Richland County Vector Control plans to spray for mosquitoes in Forest Acres and St. Andrews after routine tests confirmed West Nile Virus activity in those communities.

While the presence of the virus was detected in these two areas, residents Countywide are advised to take precautions to prevent mosquito bites and eliminate standing water on their property where the insects can breed.

“We strongly encourage everyone to take personal protective measures even though they may not be within the specific areas we mentioned,” said Tammy Brewer, Manager of Vector Control for Richland County. “Just because those sites have been identified as positive doesn’t mean they are the only sites with West Nile Virus present.”

The virus was identified in the two areas during mosquito collections as part of Vector Control’s routine surveillance work. Vector Control plans to spray the immediate and surrounding areas where the virus was detected. Spraying is expected to start as weather permits. When a spray truck is in an area, residents should remain indoors to allow the driver to thoroughly cover the area. Spraying typically begins around midnight in urban areas.

To reduce the risk from mosquitoes, residents should check their property and empty water from containers where mosquitoes can breed. When outside, take protective measures – including using repellents according to label directions and wearing long sleeves and pants.

Additionally, someone who finds a dead bird (generally tree-perching or songbirds) in Richland County should contact Vector Control. The bird should appear to be in good condition and not killed another way, such as a being attacked by a cat or hit by a vehicle.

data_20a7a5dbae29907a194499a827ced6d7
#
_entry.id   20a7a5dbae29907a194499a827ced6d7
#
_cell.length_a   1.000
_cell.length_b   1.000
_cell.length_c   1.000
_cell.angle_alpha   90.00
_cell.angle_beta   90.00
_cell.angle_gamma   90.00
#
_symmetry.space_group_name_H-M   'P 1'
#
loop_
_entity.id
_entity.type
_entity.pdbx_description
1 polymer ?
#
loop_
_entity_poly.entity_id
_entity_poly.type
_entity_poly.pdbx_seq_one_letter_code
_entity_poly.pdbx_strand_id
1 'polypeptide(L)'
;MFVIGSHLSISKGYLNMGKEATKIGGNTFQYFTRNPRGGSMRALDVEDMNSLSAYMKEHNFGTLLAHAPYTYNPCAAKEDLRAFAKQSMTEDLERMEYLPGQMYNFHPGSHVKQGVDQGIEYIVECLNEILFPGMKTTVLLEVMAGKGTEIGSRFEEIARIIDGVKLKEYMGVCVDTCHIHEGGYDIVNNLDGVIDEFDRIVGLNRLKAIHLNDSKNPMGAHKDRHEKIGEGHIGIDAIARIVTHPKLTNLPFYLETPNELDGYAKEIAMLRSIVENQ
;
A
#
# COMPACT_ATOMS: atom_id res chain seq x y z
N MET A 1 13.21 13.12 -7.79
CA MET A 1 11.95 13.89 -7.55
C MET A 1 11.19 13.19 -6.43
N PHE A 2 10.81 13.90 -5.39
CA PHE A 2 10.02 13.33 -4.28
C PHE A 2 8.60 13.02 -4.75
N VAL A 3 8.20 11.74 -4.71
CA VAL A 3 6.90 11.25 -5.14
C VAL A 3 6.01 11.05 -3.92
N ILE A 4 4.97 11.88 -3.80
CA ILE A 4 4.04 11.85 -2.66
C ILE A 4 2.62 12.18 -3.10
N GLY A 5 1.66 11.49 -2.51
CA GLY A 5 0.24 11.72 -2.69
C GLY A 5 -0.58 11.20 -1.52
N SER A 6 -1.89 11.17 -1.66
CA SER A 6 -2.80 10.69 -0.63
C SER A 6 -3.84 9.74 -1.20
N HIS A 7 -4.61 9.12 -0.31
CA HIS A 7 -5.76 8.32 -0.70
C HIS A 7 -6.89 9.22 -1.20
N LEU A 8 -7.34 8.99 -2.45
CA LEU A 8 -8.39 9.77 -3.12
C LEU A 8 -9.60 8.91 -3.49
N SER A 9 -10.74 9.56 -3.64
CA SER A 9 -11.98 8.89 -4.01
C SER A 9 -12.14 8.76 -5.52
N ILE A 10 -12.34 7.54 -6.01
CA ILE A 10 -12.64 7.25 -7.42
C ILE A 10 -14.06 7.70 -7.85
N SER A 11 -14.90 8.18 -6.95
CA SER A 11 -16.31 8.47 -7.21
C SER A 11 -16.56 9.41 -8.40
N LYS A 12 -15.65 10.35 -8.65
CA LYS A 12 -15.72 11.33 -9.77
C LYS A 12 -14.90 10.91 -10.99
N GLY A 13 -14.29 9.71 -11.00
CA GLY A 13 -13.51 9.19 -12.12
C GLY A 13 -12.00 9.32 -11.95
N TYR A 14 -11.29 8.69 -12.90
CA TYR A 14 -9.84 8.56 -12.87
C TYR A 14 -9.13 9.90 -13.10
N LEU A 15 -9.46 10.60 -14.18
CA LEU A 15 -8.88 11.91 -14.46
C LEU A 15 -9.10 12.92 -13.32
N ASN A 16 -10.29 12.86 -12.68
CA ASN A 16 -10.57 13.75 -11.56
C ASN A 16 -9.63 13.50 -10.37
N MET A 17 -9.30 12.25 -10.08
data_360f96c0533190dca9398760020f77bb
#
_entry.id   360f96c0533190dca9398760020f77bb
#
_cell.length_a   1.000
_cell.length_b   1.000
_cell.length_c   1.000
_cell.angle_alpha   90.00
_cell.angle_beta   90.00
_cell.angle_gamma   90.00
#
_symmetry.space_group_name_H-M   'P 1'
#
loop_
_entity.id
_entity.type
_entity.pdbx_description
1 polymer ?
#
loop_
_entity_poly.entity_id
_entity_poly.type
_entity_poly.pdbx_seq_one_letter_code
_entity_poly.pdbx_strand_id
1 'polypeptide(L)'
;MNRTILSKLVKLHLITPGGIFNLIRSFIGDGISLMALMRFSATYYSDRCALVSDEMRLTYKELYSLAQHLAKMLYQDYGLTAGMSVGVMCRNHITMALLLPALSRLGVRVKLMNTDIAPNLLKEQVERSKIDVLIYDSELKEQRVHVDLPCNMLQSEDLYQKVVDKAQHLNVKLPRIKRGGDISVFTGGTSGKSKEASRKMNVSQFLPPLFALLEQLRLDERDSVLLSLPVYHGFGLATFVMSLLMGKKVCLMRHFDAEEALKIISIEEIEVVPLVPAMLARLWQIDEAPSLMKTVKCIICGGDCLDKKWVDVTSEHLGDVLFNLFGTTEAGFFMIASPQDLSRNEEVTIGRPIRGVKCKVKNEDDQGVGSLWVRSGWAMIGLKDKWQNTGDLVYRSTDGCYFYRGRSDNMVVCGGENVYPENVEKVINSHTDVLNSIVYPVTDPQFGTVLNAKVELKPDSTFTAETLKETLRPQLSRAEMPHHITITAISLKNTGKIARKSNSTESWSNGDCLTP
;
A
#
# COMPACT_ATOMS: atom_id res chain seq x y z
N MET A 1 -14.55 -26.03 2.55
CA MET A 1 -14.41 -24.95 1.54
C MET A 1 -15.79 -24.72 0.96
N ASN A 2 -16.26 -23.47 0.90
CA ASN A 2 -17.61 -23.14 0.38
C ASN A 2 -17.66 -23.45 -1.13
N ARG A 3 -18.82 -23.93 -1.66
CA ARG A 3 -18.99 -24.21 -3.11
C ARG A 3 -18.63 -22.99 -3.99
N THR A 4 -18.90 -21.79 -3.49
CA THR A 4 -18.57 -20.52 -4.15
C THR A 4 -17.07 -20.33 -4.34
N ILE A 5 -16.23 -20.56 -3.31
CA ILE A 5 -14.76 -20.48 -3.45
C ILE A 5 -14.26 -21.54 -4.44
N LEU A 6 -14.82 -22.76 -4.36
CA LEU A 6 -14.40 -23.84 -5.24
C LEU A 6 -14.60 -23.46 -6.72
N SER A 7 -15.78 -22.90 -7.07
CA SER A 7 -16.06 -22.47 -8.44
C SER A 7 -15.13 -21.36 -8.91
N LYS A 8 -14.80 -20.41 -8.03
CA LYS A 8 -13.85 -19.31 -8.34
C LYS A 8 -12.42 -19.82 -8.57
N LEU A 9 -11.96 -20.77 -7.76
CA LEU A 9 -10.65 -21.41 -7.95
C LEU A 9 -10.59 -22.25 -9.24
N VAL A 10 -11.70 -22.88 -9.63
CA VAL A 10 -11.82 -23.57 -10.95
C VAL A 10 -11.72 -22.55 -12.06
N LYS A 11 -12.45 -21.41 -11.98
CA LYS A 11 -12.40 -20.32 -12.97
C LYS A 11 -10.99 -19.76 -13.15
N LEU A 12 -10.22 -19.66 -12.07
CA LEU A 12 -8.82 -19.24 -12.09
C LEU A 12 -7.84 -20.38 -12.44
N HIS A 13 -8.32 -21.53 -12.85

How to collect a dead bird:

• Take precaution to avoid touching the bird.

• Wear protective gloves or use plastic bags over the hands. Do not touch a bird with bare hands.

• If using plastic bags, double-up the bags and invert them over the bird; pick up the bird and pull the bags over, as if picking up pet waste.

• To preserve the bird for testing, seal the bird in a clear, zipper top bag and put the bag on ice.

• Notify Vector Control by calling 929-6000.

Brewer said residents should take necessary steps to avoid mosquitoes, but not to be alarmed.

“This is normally the time of year when we see a rise in West Nile Virus activity,” she said.

For more information on bird testing, visit the S.C. Department of Health and Environmental Control at scdhec.gov and navigate to the bird testing page.

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